“And He also went on to say to the one who had invited Him, ‘When you give a luncheon or a dinner, do not invite your friends or your brothers or your relatives or rich neighbors, otherwise they may also invite you in return and that will be your repayment. But when you give a reception, invite the poor, the crippled, the lame, the blind, and you will be blessed, since they do not have the means to repay you; for you will be repaid at the resurrection of the righteous.’” (Luke 14:12-14)

“Giving” to the Lord should never be part of a money-making scheme, like the televangelists preach — such things become investments not gifts, markers rather than grace. Someone has well said, “No gift ever made any man the poorer” — but, of course, we all know that investments often do — and in more ways than one! Generosity should be a real gift.

1 Chronicles 29:1-18 tells a wonderful story of real and generous giving. It lists the lavishly generous gifts of David and the other leaders of his kingdom given to build the temple of God, making special note of both the willingness and generosity of people who loved and wanted to honor the Lord. In verse 18 David says, “O LORD, the God of Abraham, Isaac and Israel, our fathers, preserve this (generosity) forever in the intentions of the heart of Your people, and direct their heart to You.” I would point out that “Your people” were indeed the Israelites at the time that David originally said this; but that definition has (through Jesus) now been widened to include you and me.

May, then, this continue to be true in us — that generosity be forever and always preserved in the intentions of our hearts.

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About parklinscomb

I'm a minister for the church of Christ in Manchester NH where I've worked since the 1970's. I'm a big fan of my family, archaeology, the Bible, the Lord's church, and Gander Brook Christian Camp.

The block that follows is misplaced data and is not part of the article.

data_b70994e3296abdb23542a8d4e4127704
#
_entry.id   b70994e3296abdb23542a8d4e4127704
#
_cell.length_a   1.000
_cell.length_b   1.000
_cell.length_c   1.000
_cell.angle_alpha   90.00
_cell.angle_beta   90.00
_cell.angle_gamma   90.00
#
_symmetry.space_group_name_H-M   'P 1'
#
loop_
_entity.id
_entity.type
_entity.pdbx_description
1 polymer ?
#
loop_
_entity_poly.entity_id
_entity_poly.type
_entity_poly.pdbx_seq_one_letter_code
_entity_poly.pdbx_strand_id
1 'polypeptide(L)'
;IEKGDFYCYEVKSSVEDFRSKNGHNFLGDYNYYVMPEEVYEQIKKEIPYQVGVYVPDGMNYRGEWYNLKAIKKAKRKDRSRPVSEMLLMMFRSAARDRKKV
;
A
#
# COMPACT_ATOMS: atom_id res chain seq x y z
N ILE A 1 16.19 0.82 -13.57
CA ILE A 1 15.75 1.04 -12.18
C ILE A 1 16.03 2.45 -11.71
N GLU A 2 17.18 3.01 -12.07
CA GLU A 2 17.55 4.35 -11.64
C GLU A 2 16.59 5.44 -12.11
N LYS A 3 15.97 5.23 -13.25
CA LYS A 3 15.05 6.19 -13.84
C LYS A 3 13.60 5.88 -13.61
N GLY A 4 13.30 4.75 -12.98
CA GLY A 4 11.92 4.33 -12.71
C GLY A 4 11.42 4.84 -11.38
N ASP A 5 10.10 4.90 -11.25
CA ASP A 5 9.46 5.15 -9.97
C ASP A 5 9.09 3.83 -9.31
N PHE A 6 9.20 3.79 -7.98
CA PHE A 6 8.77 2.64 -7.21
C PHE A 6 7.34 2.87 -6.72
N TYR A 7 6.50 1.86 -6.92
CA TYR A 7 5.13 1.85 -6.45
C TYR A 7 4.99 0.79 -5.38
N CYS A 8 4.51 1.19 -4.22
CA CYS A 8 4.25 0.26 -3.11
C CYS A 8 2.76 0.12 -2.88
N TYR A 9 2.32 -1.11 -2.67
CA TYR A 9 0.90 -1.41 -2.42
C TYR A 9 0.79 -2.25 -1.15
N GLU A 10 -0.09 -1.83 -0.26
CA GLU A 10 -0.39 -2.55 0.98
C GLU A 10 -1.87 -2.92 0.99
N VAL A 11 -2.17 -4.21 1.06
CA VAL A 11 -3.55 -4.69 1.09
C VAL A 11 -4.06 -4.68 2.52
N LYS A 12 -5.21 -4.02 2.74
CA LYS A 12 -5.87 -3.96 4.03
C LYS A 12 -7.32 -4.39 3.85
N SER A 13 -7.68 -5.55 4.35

This entry was posted in Bible commentary, Christian Leadership, Christianity, New Testament, Old Testament and tagged , , , , , , , , , , , . Bookmark the permalink.

2 Responses to What is Generosity?

  1. jhamilton says:

    What is it about Matthew 23:8-12 you don’t understand…I just visited your page…Jesus clearly said NOT to call yourself/anyone a Leader…there is no such person (except Christ) in the Body of Christ….

    • parklinscomb says:

      I assume you object to my description of myself as a minister? And yet Paul, the inspired apostle, lists a number of offices of leadership in the church: “And He gave some as apostles, and some as prophets, and some as evangelists, and some as pastors and teachers, for the equipping of the saints for the work of service, to the building up of the body of Christ;” Ephesians 4:11, 12, NAS95. The Lord’s church does have leaders and Paul is listing some of them. What Jesus was proscribing was the wearing of titles, as in “Rabbi whatever” or “Father Joe”. The ultimate point Jesus was making was that titles puff men up, and I would humbly submit that you might have missed that point.
      People call me by my first name or Mr. Linscomb—never Minister Linscomb. To call myself a minister is to merely point out what I do full time, in the same way that someone might that they are a teacher at a high school, or are an engineer at a high tech firm, or a judge for the county.
      What were your thoughts about the article above the “about” section?